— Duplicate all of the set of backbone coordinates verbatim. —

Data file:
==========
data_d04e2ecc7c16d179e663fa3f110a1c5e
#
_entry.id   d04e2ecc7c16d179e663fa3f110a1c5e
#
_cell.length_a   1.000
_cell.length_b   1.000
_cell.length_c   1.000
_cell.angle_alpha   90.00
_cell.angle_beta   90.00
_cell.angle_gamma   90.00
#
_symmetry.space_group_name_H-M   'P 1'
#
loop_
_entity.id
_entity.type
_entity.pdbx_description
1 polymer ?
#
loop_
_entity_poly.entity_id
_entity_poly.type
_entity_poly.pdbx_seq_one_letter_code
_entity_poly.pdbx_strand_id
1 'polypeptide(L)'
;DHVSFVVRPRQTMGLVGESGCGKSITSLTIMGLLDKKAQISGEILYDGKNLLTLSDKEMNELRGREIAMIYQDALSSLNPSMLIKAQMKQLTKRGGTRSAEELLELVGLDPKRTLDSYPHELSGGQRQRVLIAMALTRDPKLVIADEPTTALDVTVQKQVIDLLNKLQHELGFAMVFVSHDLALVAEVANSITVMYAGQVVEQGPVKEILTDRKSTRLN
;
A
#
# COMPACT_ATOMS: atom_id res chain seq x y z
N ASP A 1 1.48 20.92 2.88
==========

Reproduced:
data_d04e2ecc7c16d179e663fa3f110a1c5e
#
_entry.id   d04e2ecc7c16d179e663fa3f110a1c5e
#
_cell.length_a   1.000
_cell.length_b   1.000
_cell.length_c   1.000
_cell.angle_alpha   90.00
_cell.angle_beta   90.00
_cell.angle_gamma   90.00
#
_symmetry.space_group_name_H-M   'P 1'
#
loop_
_entity.id
_entity.type
_entity.pdbx_description
1 polymer ?
#
loop_
_entity_poly.entity_id
_entity_poly.type
_entity_poly.pdbx_seq_one_letter_code
_entity_poly.pdbx_strand_id
1 'polypeptide(L)'
;DHVSFVVRPRQTMGLVGESGCGKSITSLTIMGLLDKKAQISGEILYDGKNLLTLSDKEMNELRGREIAMIYQDALSSLNPSMLIKAQMKQLTKRGGTRSAEELLELVGLDPKRTLDSYPHELSGGQRQRVLIAMALTRDPKLVIADEPTTALDVTVQKQVIDLLNKLQHELGFAMVFVSHDLALVAEVANSITVMYAGQVVEQGPVKEILTDRKSTRLN
;
A
#
# COMPACT_ATOMS: atom_id res chain seq x y z
N ASP A 1 1.48 20.92 2.88